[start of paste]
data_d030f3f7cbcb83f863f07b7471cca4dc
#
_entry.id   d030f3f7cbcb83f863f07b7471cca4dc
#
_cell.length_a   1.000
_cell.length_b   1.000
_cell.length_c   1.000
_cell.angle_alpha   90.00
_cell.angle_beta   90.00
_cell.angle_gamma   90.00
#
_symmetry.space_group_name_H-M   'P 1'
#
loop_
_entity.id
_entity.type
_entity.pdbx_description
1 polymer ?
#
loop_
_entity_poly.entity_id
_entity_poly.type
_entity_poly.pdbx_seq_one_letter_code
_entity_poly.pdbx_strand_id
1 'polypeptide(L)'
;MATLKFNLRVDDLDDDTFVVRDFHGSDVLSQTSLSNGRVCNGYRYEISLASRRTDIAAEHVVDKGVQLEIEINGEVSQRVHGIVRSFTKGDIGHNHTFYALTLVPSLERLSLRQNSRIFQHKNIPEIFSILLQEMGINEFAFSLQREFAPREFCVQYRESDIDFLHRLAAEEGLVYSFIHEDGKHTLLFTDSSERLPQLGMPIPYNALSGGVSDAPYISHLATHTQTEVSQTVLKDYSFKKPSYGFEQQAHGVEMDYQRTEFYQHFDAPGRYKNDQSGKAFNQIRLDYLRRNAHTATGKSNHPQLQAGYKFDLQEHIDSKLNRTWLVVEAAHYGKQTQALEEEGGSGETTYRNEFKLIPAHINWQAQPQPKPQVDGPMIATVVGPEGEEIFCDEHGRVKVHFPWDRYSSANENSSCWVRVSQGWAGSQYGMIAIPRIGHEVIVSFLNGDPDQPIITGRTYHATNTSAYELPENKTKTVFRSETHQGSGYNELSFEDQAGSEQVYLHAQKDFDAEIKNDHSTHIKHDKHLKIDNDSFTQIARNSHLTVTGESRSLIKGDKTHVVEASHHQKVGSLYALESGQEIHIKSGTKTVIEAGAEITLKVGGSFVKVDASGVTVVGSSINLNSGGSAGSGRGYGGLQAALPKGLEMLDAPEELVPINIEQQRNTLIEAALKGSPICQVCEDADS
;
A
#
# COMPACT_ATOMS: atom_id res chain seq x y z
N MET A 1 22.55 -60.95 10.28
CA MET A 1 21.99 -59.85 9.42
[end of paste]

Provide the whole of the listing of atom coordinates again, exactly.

data_d030f3f7cbcb83f863f07b7471cca4dc
#
_entry.id   d030f3f7cbcb83f863f07b7471cca4dc
#
_cell.length_a   1.000
_cell.length_b   1.000
_cell.length_c   1.000
_cell.angle_alpha   90.00
_cell.angle_beta   90.00
_cell.angle_gamma   90.00
#
_symmetry.space_group_name_H-M   'P 1'
#
loop_
_entity.id
_entity.type
_entity.pdbx_description
1 polymer ?
#
loop_
_entity_poly.entity_id
_entity_poly.type
_entity_poly.pdbx_seq_one_letter_code
_entity_poly.pdbx_strand_id
1 'polypeptide(L)'
;MATLKFNLRVDDLDDDTFVVRDFHGSDVLSQTSLSNGRVCNGYRYEISLASRRTDIAAEHVVDKGVQLEIEINGEVSQRVHGIVRSFTKGDIGHNHTFYALTLVPSLERLSLRQNSRIFQHKNIPEIFSILLQEMGINEFAFSLQREFAPREFCVQYRESDIDFLHRLAAEEGLVYSFIHEDGKHTLLFTDSSERLPQLGMPIPYNALSGGVSDAPYISHLATHTQTEVSQTVLKDYSFKKPSYGFEQQAHGVEMDYQRTEFYQHFDAPGRYKNDQSGKAFNQIRLDYLRRNAHTATGKSNHPQLQAGYKFDLQEHIDSKLNRTWLVVEAAHYGKQTQALEEEGGSGETTYRNEFKLIPAHINWQAQPQPKPQVDGPMIATVVGPEGEEIFCDEHGRVKVHFPWDRYSSANENSSCWVRVSQGWAGSQYGMIAIPRIGHEVIVSFLNGDPDQPIITGRTYHATNTSAYELPENKTKTVFRSETHQGSGYNELSFEDQAGSEQVYLHAQKDFDAEIKNDHSTHIKHDKHLKIDNDSFTQIARNSHLTVTGESRSLIKGDKTHVVEASHHQKVGSLYALESGQEIHIKSGTKTVIEAGAEITLKVGGSFVKVDASGVTVVGSSINLNSGGSAGSGRGYGGLQAALPKGLEMLDAPEELVPINIEQQRNTLIEAALKGSPICQVCEDADS
;
A
#
# COMPACT_ATOMS: atom_id res chain seq x y z
N MET A 1 22.55 -60.95 10.28
CA MET A 1 21.99 -59.85 9.42